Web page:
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When I got the news that I was tapped to be the 2012-2013 HoCoPoLitSo writer-in-residence for Howard County back in early August, I was as nervous as I was excited. The nervousness I mention first because with my own schedule that ebbs and flows with the responsibilities of being a working poet and teacher, I wondered if I could fit these visits in, and more importantly, if I could find my way around in the mysterious Howard County.
Honestly, Howard county was only familiar to me for two reasons: the city Columbia and the absolutely awesome vegan restaurant not too far from Columbia called Great Sage. But beyond the nervousness, my excitement was also sparked by the mystery of the unknown. As my imagination began its snowball’s journey down the hill of infinite possibilities, all sorts of questions were percolating around in my brain . . .
What are Howard County high schools like?
What will they think of my poems?
Will they care?
Will I get lost?
Will they relate to my poems?
How should I present my poems?
Should I just read?
Should I talk and then read, or read and just talk?
I carried all of these questions with me on my first school visit to Oakland Mills High School and I was pleasantly surprised and relieved to find that my first reading would be in the school’s media center. As I scanned the faces of those students that first day as they filed into the library, quietly chatting to each other while stealing looks at me, I was strangely calmed by the spectrum of expressions I saw.
There was curiosity, vague interest, teen-aged skepticism, and of course, the glazed over “Am I really here for poetry?” look. What I realized, after taking in the expressions I saw, was that I had worn each and every look displayed in front of me. I was reminded that I was a high school student once, a student who was immediately skeptical, inquisitive and up-in-arms whenever we were told we had a special guest speaker.
So I bundled up all of my nervousness and excitement, and made myself a promise in the few seconds that remained as Joyce Braga (a HoCoPoLitSo volunteer) introduced me. I wouldn’t read at the students, I wouldn’t lecture the students. To me, poetry is a conversation, a call and response; to rob the person or audience of their right to respond is a crime. So I opened my first reading that day and every day since then with a question. “Who in this room — be honest — actually likes poetry?”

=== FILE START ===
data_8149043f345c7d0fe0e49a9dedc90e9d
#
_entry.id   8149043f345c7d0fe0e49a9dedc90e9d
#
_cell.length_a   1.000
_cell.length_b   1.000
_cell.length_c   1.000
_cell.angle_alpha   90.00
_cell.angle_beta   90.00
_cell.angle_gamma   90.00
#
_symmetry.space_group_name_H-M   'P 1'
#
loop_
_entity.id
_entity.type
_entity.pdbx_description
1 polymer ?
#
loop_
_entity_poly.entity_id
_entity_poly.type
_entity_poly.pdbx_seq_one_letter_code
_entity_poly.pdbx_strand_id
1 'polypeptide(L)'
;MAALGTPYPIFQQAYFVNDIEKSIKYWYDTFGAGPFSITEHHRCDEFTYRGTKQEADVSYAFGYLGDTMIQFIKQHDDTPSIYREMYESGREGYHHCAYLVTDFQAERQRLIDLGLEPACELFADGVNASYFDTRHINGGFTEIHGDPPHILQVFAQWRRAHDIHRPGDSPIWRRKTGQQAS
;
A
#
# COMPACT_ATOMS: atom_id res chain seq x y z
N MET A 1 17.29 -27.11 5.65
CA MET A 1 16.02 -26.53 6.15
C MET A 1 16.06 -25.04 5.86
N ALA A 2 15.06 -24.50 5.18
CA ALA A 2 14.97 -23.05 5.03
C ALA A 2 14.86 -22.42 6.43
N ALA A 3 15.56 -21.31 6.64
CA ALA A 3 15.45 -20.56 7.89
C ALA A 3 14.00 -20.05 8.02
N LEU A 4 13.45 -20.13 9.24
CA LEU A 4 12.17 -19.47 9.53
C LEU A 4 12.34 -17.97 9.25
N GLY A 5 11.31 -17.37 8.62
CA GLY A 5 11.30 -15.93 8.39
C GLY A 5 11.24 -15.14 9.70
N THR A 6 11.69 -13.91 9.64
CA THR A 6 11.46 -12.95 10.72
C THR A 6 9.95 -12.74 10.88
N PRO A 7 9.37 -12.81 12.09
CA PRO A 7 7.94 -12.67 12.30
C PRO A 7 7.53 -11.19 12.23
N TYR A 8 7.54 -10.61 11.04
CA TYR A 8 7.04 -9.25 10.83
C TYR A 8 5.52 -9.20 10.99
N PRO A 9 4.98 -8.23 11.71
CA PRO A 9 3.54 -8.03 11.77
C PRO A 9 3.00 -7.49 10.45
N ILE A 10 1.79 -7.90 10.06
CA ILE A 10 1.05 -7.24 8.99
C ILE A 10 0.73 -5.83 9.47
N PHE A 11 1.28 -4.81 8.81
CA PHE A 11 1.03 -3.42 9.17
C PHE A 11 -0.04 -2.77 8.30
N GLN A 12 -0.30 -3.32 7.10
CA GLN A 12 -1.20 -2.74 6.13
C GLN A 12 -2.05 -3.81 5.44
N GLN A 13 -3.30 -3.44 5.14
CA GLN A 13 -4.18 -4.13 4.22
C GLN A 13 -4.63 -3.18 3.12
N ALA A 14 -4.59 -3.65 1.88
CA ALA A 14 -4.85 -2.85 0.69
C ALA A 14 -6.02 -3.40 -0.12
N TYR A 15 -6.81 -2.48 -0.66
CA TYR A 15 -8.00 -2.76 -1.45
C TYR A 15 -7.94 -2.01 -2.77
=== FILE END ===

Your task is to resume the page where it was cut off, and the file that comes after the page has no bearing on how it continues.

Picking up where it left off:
To be continued …
Derrick Weston Brown
To support HoCoPoLitSo’s Writer-In-Residence program in Howard County high schools, consider making a donation.
Now that Edith Pearlman has won the National Book Critics Award for fiction, what is she going to do? She’s going to visit Columbia and read from her acclaimed work, that’s what. Mark your calendars for Wednesday, June 27, 2012 and get yourself reading a copy of her Binocular Vision, wonderful stories often exploring the theme of accommodations people make in life. You’ll be glad you did.
Who is Edith Pearlman? some find themselves asking… like, um, even The New York Times, “Why in the world had I never heard of Edith Pearlman? And why, if you hadn’t, hadn’t you? It certainly isn’t the fault of her writing, which is intelligent, funny and quite beautiful.”
Pearlman’s website touts:
Edith Pearlman has published more than 250 works of short fiction and short non-fiction in national magazines, literary journals, anthologies, and on-line publications. Her work has appeared in Best American Short Stories, The O. Henry Prize Collection, New Stories from the South, and The Pushcart Prize Collection – Best of the Small Presses.
And yet it is just now, in her seventies, she is finding the greater fame and public attention she deserves. The National Book Critics Circle board, a group of 600 reviewers selecting Binocular Vision for the award, stated the recognition “a triumph for Pearlman’s distinctive storytelling, bringing it to a larger audience.” We are all glad for that — this is work that deserves to be read. And we at HoCoPoLitSo, working with the Columbia Festival of the Arts and the Town Center Community Association,* are ecstatic to be bringing Pearlman in person to Columbia so soon after this accolade.
We’ll keep you abreast of details, like ticket sales, here and on our Facebook page (you are following us, aren’t you?) as they develop. In the meantime, share this wonderful news with friends in email, on Facebook, with your book clubs, everywhere. And get yourself a copy of her work to enjoy! It won’t be long till you are listening to her in person, getting a chance to ask her questions you have and to sign a copy of your new favorite book.
* Guess what intimate venue the reading is going to be held in….